Why some Succeed and Others Fail

For Years now, I’ve thought about my own success and that of my friends and family.

I want everyone around me to find success, which I define as having enough money/income to set your own schedule and do work you care about.

I think this is what we all want.

This is no small feat to achieve, though today it is more attainable than it’s ever been in human history.

I’ve been doing it for 13 years now, ever since I started my first business back in Florida.

As I’ve pondered this, and compared the way I live my life to those around me, I try to think about what I do differently than those that stay stuck in the same place year after year.

I am not an egotistical person. If I were, it would be easy to convince myself I’m smarter than everyone else and that’s why I can do what I do.

But that’s a lie. And I’ve seen many examples that disprove it: there are plenty of people far smarter than I am that are not successful while on the other end there are plenty that may be lacking in the brains department doing much better than most. (Of course, I’m talking in broad generalities here, but I’m sure you understand what I’m trying to say.)

I don’t want to get into the many differences in intelligence, and how it’s not something a simple IQ test can quantify, though it does warrant a deeper treatment.

Instead, let’s assume there is a baseline for intelligence that you must posses to build the kind of success I’m defining above.

Keep in mind, I’m not talking about an aggregate IQ measure of intelligence, which I think is a flawed model, but rather I’m assuming there is a baseline in some of the fundamental domains of intelligence, like people skills, self-awareness, marketing, sales, etc.

Now back to the kind of success I’m talking about: autonomy and control over your income, time and future.

Those that figure out one thing and become very good at that thing to build a level of success would be an exception. (And those that become social media famous can attribute this “success” to luck and little else. Yes, I stand by that assertion.)

So if you need to be good, or at least baseline, in different domains, what would those be?

This is a hard question to answer. So I’m going to distill it down to the few most important things I think matter. Disclaimer: this list is based on my own experience and are my personal interpretations.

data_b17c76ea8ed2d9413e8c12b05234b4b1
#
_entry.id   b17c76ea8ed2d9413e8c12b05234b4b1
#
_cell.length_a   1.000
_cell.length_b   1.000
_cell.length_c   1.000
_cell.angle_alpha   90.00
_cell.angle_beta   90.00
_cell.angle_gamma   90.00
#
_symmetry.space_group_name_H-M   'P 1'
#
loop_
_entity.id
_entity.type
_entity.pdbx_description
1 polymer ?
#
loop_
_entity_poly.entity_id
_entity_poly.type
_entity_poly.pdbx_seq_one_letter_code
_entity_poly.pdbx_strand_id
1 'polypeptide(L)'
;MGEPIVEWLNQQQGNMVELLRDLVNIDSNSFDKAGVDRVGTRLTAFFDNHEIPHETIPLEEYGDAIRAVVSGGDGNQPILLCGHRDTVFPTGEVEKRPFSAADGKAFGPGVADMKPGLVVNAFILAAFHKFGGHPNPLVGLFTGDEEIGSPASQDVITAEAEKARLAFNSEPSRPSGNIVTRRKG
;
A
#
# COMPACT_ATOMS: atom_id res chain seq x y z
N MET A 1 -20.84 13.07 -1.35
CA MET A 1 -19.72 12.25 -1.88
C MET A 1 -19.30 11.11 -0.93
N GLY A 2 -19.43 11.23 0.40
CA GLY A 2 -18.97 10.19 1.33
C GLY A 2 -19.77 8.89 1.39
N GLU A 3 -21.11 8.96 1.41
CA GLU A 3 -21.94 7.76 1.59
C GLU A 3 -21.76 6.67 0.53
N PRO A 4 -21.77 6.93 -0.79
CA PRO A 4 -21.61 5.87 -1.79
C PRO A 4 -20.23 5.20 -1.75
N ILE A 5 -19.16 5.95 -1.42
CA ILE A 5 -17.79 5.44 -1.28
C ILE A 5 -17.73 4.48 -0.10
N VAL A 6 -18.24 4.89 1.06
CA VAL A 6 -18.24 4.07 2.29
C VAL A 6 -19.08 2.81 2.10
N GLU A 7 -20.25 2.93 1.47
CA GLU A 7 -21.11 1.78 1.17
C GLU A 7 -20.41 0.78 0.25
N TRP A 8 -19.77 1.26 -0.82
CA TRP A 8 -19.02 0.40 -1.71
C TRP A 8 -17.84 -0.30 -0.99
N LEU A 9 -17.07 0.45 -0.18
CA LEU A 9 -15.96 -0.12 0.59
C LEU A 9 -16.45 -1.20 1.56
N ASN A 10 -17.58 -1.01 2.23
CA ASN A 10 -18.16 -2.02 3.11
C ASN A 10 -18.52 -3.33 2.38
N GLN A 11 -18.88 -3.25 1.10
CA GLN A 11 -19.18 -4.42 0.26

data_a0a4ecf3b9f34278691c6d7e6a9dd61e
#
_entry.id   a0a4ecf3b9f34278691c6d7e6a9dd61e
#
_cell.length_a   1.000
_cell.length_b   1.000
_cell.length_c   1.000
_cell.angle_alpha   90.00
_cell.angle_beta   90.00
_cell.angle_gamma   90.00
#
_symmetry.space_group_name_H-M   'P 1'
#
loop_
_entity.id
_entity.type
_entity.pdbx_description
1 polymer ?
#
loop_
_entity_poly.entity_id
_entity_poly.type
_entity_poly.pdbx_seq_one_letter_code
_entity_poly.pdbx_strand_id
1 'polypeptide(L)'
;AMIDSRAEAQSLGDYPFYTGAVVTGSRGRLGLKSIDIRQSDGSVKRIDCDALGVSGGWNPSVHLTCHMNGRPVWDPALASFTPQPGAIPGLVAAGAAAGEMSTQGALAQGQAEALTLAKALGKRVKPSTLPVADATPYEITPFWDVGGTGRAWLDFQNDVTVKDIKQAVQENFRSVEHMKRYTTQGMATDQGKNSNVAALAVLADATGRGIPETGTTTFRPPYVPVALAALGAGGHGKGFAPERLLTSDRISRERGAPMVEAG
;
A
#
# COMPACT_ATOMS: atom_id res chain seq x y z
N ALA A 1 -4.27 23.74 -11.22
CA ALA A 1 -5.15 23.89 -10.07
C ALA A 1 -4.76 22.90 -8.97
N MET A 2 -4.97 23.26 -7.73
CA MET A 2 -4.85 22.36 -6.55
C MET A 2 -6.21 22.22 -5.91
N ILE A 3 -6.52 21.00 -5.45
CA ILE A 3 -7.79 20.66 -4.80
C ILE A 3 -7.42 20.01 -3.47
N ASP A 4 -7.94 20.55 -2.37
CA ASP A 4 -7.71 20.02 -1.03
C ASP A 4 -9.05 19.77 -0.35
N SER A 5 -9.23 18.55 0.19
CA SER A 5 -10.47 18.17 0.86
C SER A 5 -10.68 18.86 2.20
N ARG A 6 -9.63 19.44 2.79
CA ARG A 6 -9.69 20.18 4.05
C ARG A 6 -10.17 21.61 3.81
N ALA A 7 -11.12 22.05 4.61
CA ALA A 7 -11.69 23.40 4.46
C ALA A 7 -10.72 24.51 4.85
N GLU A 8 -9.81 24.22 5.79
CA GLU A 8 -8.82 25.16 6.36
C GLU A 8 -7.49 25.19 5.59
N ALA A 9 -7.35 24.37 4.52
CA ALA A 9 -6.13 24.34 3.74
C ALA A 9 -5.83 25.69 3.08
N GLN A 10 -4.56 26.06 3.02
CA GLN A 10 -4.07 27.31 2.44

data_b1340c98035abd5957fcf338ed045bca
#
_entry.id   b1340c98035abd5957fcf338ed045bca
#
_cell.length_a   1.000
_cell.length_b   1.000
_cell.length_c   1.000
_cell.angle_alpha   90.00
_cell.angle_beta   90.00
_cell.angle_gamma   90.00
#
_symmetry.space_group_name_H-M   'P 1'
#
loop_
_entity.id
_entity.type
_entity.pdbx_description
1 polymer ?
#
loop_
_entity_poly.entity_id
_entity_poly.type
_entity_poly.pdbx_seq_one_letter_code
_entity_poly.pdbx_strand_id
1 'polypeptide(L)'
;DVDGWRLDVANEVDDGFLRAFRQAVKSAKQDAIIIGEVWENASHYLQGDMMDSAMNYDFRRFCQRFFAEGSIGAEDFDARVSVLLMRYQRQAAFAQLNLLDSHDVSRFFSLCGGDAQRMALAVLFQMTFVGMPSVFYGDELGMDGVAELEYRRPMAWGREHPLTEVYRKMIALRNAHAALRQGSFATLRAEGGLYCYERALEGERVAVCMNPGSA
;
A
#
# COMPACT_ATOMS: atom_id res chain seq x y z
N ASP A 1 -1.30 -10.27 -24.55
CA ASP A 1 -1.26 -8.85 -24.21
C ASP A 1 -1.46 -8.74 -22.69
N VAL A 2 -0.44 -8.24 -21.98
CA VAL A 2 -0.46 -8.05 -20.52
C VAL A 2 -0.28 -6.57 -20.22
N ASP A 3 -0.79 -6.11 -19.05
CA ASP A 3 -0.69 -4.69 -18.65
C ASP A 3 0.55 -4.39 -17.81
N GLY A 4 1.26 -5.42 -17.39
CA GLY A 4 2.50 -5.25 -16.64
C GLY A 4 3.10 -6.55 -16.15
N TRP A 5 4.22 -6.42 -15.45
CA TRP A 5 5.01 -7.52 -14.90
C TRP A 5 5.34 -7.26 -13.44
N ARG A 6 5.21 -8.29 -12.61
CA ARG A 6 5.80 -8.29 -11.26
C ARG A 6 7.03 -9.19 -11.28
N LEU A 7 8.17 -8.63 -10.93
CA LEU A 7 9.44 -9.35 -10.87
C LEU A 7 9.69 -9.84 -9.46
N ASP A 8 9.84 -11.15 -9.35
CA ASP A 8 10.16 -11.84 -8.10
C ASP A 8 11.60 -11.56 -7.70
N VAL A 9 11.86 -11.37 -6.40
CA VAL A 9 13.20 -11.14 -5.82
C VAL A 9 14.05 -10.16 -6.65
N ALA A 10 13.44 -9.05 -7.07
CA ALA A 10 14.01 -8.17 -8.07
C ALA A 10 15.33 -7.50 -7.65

1. You need self-awareness.

You must understand yourself because that is how you learn, adapt and make decisions that move you forward.

Again, some people fall into happenstance which allows them to pursue a single objective to find “success,” but they are outliers.

For the 99% of us, we are going to have a mountain of obstacle to overcome, which is best overcome by first taking in data and then using that data to make better decisions moving forward.

2. You need a certain mindset.

There is overlap to this and self-awareness, and in most cases they compliment each other.

That said, there are still certain first principles of thinking you need. I’ll keep this list short; each deserve a deeper treatment on your own time.

3. You need consistency.

If you can’t show up day in and day out no matter what, you won’t achieve success.

This last one is probably the most important since you can overcome lack in the first two principles if you just show up every day, given enough time. And showing up, what I’ve found over the years, is the one that humans struggle with the most.

Humans, as animals, aren’t naturally designed to think long term. Our ancestors lived in what’s called an “immediate award” environment, meaning they woke up, went into nature and sought food. They had to be supremely in the moment to best protect themselves against the many threats in the wild, all while being open to any opportunities. Thinking about next week or next month wasn’t really a thing they did.

Over the years, I’ve seen countless new projects, efforts, businesses, plans, and cool ideas. I would guesstimate it is 9 out of 10 times people don’t even start, let alone start then quit.

And for those that quit, most quit far too early.

Seth Godin has a great book on this topic called, “ The Dip.

The basic idea of the book is most people quit in the dip portion of a project, and as he shows in the book, it’s the dip that usually comes just before success.

In some cases, things get worse before they get better. Other times, things stagnant longer than one is prepared for.

And in all situations, most people quit too soon.

Had they stayed the course, more often than not, they would have found success.

I deeply believe that.

Let’s try to summarize all this:

Be open-minded, learn and adapt, and keep going.

There you have it: three first principles of success expressed in one sentence.

I would say these are the MOST IMPORTANT principles of success.

Fundamentally, this is all people need.

Instead they get sucked into spending thousands of dollars and countless hours going to events, taking courses, reading books, listening to podcasts, and otherwise trying to find some “secret” to success.

While these can be worthwhile endeavors for personal development, the reality is THERE IS NO DAMN SECRET!

No guru or expert is going to save you the massive amount of time, struggle, learning, and showing up you have to do to build something from nothing.

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